Strategies to accomplish the objective: We will employ two broad-based strategies to achieve our objectives: one, the building of an interactive community of faculty across the 5Cs dedicated to the integration of quantitative and computational approaches into biology; and two, the implementation and strengthening of initiatives to increase the persistence of all 5C students, especially those from underrepresented groups, in STEM fields. Specifically, we will establish a 5C curricular working group in quantitative and computational biology to spearhead a coordinated effort to develop and disseminate, at the local and national levels, pedagogical resources at the interface of mathematics, computer science, and the biological sciences. Recognizing the critical importance that an in-depth research experience plays in the academic success and future careers of our students, we will create an integrated 5C summer undergraduate research program, with a focus on cross-campus, collaborative, and interdisciplinary projects; in addition, under the joint mentorship of faculty from two different departments, we will establish a small number of interdisciplinary research collaborations each summer that will promote the application of quantitative approaches to the life sciences. At each of our five institutions, we will develop and strengthen tailored summer programs for incoming students, with a shared goal of attracting and enhancing the academic success of students from groups traditionally underrepresented in science. We will also create an integrated 5C-wide support community, with a focus on community building and professional development, for students from traditionally underrepresented groups. Finally, since a strong commitment to activities that support the broader educational community is essential for students who will become future leaders, we will actively promote the extensive opportunities for participation in K-12 science outreach programs across our five campuses to all of our undergraduates.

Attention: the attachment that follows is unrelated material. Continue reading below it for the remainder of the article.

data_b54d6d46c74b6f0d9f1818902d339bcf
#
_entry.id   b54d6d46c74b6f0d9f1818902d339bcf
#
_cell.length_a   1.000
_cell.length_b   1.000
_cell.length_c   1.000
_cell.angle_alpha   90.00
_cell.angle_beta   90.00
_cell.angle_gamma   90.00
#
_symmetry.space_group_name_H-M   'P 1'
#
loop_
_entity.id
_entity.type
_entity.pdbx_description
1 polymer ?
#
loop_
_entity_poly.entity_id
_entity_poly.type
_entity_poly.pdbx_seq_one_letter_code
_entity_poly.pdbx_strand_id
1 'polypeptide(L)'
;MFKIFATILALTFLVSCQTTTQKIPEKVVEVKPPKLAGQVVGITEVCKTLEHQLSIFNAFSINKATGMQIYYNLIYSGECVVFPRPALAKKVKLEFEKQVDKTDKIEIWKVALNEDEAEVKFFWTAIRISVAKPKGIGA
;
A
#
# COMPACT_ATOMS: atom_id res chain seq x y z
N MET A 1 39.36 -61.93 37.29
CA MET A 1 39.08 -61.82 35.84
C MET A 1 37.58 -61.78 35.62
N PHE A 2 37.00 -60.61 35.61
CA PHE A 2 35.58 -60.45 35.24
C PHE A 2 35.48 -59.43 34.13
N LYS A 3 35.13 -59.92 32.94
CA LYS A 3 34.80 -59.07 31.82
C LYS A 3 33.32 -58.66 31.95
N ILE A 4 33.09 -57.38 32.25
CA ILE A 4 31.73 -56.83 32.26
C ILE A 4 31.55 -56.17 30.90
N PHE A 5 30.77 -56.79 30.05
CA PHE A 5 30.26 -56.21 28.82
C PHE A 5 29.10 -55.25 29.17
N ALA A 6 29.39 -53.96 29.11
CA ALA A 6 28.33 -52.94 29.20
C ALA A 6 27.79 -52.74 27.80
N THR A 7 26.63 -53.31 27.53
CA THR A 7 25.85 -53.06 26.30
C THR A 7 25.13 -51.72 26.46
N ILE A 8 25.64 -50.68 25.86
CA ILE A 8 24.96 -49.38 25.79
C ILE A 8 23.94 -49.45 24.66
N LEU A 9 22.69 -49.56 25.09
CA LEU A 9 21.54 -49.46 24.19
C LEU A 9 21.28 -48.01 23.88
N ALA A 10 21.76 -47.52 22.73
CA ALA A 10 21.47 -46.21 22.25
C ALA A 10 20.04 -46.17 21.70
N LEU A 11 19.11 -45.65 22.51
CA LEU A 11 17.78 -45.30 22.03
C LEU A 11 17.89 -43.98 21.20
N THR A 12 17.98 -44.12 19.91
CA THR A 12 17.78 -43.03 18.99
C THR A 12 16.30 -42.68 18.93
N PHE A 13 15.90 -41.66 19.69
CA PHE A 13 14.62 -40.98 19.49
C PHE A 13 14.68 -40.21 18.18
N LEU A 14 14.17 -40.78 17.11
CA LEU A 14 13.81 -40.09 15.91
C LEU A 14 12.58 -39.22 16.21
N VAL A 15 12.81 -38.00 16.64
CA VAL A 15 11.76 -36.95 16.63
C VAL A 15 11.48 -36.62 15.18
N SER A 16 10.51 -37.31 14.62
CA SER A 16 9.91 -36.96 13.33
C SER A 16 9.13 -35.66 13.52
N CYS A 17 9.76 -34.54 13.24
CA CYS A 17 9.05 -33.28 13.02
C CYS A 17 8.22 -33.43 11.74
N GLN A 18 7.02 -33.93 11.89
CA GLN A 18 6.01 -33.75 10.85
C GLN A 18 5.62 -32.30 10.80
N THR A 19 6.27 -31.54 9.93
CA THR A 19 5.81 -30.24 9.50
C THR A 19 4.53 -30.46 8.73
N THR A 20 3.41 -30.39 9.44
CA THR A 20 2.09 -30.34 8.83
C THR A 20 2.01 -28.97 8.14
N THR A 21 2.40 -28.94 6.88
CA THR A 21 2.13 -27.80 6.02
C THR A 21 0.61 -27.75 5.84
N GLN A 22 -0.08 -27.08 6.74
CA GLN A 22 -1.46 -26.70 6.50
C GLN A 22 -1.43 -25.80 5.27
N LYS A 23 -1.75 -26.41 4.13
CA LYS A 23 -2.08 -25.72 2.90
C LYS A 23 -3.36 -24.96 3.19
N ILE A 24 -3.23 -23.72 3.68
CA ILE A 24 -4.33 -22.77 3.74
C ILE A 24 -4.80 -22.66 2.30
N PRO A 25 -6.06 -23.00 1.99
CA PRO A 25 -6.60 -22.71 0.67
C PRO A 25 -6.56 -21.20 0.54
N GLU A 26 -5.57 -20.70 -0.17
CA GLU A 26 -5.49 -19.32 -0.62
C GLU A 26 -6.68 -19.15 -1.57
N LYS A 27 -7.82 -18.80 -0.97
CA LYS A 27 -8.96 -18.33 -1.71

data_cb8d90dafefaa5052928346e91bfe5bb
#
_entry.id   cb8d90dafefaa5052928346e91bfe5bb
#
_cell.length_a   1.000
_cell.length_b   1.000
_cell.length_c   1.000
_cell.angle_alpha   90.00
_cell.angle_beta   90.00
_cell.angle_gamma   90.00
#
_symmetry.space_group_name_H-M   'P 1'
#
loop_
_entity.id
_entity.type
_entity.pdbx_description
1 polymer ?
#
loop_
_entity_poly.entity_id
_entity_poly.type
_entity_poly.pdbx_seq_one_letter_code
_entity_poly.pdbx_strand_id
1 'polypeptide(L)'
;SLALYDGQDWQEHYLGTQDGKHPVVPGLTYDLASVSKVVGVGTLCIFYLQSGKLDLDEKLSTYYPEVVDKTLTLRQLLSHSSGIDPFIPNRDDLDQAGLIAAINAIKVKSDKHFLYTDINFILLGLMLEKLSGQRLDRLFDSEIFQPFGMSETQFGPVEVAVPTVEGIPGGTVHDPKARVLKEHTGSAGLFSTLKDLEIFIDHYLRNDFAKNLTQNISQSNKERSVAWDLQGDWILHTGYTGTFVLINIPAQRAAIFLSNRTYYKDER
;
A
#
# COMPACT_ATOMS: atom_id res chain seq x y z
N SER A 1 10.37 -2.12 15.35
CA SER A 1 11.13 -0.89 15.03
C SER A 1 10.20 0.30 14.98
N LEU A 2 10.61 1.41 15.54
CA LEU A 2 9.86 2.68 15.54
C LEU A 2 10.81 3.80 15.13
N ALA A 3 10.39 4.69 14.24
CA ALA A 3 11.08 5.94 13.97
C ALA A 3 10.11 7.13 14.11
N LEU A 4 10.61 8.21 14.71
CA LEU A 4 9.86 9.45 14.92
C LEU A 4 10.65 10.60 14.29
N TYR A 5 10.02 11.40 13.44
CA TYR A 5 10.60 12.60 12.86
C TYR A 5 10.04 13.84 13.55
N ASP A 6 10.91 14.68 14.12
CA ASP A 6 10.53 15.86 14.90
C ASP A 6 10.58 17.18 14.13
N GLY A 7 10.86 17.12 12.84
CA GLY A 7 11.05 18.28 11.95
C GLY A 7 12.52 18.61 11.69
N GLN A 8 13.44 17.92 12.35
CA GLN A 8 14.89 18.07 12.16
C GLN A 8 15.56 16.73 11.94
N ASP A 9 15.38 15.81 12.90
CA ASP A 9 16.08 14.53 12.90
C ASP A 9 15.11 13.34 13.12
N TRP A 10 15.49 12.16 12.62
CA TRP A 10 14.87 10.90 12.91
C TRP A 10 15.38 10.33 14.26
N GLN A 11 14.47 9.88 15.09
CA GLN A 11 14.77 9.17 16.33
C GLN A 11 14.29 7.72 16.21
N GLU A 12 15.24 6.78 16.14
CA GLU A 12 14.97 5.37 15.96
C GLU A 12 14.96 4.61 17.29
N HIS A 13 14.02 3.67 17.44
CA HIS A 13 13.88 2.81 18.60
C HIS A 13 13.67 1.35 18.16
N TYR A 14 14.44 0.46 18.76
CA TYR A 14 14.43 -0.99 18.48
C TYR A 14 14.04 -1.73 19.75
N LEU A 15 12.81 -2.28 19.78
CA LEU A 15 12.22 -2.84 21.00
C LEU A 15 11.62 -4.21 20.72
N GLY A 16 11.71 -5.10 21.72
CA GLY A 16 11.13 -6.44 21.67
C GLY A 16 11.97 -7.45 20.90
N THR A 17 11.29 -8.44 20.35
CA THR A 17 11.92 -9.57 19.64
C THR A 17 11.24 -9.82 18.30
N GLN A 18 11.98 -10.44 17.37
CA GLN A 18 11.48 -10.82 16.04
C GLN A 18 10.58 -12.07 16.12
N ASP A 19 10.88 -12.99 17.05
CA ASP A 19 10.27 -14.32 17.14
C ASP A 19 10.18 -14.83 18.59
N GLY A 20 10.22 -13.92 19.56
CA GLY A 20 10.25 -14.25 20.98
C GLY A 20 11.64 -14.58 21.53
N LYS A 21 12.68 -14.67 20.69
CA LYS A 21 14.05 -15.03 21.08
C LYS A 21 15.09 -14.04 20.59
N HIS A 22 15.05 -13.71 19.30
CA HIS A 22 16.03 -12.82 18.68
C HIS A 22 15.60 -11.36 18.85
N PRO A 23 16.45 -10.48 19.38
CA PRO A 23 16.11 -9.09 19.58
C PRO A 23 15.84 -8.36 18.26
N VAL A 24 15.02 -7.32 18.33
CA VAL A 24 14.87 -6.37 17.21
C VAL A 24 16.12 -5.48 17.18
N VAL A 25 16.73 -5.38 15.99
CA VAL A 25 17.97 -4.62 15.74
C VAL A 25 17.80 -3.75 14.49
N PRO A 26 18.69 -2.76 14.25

Expected broad impacts: In addition to the immediate impact on our students of the strategies listed above, we hope our efforts will provide a model for institutions that wish to design and implement joint programs in collaborative science education. In particular, though each of the 5Cs has a distinct mission, we anticipate that our efforts will inform future initiatives at institutions that may not share identical traditions in science.
Expected and measurable outcomes: Expected outcomes resulting from the above programs include the following: one, an increase in the number of biology students who will have demonstrated proficiency in the methods of quantitative and computational biology and who will have gained expertise in quantitative and computational methods through participation in summer and academic-year research projects; and two, an increase in the number of students, especially those from underrepresented groups, who persist in science courses and who graduate as science majors.
Strategies to assess the outcomes and impacts: All components of this HHMI program will be assessed against the overarching goal of preparing our undergraduates to become leaders in science research and medicine, and appropriate instruments will be developed in collaboration with local assessment experts. In addition, we will fully assess our efforts to integrate our proposed programs on course development, research opportunities, and academic support across the five undergraduate Claremont Colleges.